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In many cases rule books are copyrighted. For example, the standard set of rules to play chess in the United States is copyrighted. Also, the standard set of rules to play baseball is also copyrighted.

This creates a problem in that often these rule books are published in some inconvenient format or size for some uses. Also, players who need to summarize rules for various purposes have the problem of how to do so without getting sued. In many cases organizations would like to display the rules on a poster rather than have them in a book. Once again, there are copyright problems.

Rules could be construed as "information" or "data" rather than a form of expression, so at some level, to the extent that the rule is "data" it is not copyrightable. How can organizations that need to republish rules (for example to put them on a poster) be able to do so without violating copyrights?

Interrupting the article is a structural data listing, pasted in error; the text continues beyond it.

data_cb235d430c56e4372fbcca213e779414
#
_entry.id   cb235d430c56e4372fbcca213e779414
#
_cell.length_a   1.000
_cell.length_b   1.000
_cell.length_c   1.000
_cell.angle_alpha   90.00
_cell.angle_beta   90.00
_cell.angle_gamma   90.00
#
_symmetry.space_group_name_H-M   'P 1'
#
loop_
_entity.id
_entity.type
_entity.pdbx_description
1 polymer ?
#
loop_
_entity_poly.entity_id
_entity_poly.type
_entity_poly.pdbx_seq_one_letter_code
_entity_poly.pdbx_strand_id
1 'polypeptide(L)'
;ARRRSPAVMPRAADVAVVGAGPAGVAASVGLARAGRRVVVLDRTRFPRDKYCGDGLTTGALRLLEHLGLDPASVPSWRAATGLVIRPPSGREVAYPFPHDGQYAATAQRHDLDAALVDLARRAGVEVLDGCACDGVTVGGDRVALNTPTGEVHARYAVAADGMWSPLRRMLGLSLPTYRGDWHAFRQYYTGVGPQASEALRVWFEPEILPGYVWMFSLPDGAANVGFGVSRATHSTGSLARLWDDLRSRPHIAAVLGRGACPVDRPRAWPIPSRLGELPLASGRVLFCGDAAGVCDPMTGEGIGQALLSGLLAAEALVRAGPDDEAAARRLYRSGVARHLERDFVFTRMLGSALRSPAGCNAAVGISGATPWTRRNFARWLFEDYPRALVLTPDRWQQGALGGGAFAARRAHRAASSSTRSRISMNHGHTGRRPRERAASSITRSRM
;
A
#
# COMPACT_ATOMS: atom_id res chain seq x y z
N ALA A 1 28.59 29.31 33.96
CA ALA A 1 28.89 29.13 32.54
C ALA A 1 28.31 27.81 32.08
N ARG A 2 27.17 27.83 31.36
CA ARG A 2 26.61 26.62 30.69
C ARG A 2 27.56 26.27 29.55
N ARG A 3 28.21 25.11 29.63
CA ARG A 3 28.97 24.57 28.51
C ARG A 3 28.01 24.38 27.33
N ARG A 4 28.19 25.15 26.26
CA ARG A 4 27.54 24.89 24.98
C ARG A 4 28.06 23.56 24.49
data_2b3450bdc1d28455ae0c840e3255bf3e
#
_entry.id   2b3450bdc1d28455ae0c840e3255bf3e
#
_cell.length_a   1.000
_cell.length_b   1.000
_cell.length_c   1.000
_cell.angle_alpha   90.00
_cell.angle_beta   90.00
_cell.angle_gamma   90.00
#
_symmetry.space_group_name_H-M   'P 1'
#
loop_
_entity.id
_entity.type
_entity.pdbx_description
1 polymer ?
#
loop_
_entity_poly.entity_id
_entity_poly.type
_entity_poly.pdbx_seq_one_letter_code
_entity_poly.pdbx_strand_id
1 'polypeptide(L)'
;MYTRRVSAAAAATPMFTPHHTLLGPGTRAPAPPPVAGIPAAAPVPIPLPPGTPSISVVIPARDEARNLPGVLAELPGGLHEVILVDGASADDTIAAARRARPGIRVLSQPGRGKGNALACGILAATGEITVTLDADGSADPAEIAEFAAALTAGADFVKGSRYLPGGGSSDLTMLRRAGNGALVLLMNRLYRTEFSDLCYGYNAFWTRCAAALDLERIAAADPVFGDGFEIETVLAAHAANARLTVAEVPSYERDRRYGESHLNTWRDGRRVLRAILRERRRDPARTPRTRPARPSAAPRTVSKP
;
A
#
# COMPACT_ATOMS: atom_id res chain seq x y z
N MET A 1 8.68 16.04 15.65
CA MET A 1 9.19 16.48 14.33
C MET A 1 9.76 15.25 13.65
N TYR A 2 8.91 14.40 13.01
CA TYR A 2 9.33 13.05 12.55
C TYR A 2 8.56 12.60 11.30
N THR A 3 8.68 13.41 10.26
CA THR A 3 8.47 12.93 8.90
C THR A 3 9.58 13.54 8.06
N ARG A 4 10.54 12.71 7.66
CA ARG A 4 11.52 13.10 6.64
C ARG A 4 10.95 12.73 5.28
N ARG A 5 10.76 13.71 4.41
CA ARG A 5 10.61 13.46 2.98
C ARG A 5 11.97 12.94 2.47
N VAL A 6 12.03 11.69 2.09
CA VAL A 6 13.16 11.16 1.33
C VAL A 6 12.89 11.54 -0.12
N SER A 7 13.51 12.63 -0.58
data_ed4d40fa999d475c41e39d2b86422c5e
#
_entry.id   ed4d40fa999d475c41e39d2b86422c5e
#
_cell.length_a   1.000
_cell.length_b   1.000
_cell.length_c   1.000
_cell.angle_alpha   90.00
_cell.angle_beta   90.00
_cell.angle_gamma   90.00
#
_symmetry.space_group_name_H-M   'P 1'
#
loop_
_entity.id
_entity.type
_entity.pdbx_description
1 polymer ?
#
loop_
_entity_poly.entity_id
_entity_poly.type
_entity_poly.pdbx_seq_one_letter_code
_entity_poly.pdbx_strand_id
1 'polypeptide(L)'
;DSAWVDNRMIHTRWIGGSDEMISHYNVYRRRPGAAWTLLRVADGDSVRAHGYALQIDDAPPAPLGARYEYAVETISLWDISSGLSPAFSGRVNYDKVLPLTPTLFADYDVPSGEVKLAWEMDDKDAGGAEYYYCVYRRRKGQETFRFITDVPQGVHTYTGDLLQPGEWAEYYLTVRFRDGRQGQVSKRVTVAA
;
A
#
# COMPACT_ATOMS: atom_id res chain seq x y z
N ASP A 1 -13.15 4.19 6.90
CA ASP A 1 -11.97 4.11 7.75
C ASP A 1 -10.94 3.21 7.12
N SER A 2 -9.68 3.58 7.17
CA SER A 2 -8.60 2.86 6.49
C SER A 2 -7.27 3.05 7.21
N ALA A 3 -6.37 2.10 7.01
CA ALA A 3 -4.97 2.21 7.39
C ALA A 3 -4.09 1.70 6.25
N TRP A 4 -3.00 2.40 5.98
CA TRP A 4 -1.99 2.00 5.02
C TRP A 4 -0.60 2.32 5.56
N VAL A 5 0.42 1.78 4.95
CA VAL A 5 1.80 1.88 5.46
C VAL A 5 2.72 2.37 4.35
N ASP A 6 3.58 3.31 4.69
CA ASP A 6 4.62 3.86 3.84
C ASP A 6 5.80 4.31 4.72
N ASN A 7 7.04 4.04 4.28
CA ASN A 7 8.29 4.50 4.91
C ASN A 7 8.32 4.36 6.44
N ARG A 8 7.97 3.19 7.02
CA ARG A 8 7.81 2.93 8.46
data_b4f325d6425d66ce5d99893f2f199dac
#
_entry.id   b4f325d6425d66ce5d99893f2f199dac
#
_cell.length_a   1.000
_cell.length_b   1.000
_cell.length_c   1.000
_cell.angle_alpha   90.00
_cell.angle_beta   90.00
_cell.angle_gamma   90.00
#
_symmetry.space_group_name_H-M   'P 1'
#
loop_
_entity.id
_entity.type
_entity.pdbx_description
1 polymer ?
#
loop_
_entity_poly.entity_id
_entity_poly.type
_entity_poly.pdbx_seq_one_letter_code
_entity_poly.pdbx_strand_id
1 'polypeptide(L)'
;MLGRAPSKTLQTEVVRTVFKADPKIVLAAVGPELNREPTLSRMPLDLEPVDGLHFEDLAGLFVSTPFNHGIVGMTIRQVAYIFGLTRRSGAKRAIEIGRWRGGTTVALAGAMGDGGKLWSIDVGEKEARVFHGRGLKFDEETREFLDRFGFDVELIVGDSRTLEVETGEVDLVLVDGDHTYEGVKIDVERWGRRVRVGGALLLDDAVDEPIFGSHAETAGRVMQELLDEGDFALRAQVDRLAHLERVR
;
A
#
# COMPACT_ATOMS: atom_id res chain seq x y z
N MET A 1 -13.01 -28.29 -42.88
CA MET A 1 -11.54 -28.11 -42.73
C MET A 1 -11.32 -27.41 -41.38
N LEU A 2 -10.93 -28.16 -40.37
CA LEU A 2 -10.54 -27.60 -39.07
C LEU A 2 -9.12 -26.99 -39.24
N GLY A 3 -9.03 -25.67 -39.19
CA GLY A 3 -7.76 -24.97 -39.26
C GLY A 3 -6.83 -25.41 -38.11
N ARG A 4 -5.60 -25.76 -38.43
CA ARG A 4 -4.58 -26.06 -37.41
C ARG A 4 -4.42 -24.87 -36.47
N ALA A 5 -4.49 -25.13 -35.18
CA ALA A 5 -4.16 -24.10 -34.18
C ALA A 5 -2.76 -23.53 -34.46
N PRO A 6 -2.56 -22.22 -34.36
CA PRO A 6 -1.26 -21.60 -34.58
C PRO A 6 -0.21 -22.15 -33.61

• Please add a jurisdiction tag - there are lots of different approaches to this question in different jurisdictions. – Francis Davey Apr 7 '17 at 7:31
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"Rules" are not copyrightable (they may be patentable): the particular expression of the rules are.

To be clear: no one owns the copyright (or the patent) on the rules of chess or (probably1) baseball - these rules were created prior to the twentieth century and any copyright has long since expired. However, if I sit down and write out my representation of the rules of chess or baseball then I have copyright in that particular expression of them. I can decide how and who can make copies or derivative works from that but I cannot prevent anyone else from writing their own version of the rules.

1The original rules are certainly out of copyright, however, the rules as they are now probably include changes that are subject to copyright.

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